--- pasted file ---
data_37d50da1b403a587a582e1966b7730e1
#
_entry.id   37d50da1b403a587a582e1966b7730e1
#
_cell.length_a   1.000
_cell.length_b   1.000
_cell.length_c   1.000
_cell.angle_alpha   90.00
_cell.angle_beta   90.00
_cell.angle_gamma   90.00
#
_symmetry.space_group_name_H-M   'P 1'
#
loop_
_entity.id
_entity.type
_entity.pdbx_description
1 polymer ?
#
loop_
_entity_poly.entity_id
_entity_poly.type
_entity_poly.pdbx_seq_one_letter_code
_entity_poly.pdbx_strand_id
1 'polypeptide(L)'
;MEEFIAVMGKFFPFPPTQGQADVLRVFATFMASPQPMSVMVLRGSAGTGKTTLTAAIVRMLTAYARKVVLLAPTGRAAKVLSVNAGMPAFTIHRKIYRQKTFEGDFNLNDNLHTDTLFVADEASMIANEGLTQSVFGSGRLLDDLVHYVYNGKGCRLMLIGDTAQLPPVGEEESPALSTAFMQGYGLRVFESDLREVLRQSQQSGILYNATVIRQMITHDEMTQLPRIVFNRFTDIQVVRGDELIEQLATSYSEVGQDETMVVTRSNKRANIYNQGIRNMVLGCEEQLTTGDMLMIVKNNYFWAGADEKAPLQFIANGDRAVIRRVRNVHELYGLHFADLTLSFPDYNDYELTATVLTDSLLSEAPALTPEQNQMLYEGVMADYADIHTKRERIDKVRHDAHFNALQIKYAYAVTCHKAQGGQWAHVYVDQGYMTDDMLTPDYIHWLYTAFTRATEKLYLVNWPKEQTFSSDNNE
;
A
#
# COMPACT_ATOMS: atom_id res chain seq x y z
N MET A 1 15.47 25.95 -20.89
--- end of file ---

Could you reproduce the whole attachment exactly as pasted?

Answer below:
data_37d50da1b403a587a582e1966b7730e1
#
_entry.id   37d50da1b403a587a582e1966b7730e1
#
_cell.length_a   1.000
_cell.length_b   1.000
_cell.length_c   1.000
_cell.angle_alpha   90.00
_cell.angle_beta   90.00
_cell.angle_gamma   90.00
#
_symmetry.space_group_name_H-M   'P 1'
#
loop_
_entity.id
_entity.type
_entity.pdbx_description
1 polymer ?
#
loop_
_entity_poly.entity_id
_entity_poly.type
_entity_poly.pdbx_seq_one_letter_code
_entity_poly.pdbx_strand_id
1 'polypeptide(L)'
;MEEFIAVMGKFFPFPPTQGQADVLRVFATFMASPQPMSVMVLRGSAGTGKTTLTAAIVRMLTAYARKVVLLAPTGRAAKVLSVNAGMPAFTIHRKIYRQKTFEGDFNLNDNLHTDTLFVADEASMIANEGLTQSVFGSGRLLDDLVHYVYNGKGCRLMLIGDTAQLPPVGEEESPALSTAFMQGYGLRVFESDLREVLRQSQQSGILYNATVIRQMITHDEMTQLPRIVFNRFTDIQVVRGDELIEQLATSYSEVGQDETMVVTRSNKRANIYNQGIRNMVLGCEEQLTTGDMLMIVKNNYFWAGADEKAPLQFIANGDRAVIRRVRNVHELYGLHFADLTLSFPDYNDYELTATVLTDSLLSEAPALTPEQNQMLYEGVMADYADIHTKRERIDKVRHDAHFNALQIKYAYAVTCHKAQGGQWAHVYVDQGYMTDDMLTPDYIHWLYTAFTRATEKLYLVNWPKEQTFSSDNNE
;
A
#
# COMPACT_ATOMS: atom_id res chain seq x y z
N MET A 1 15.47 25.95 -20.89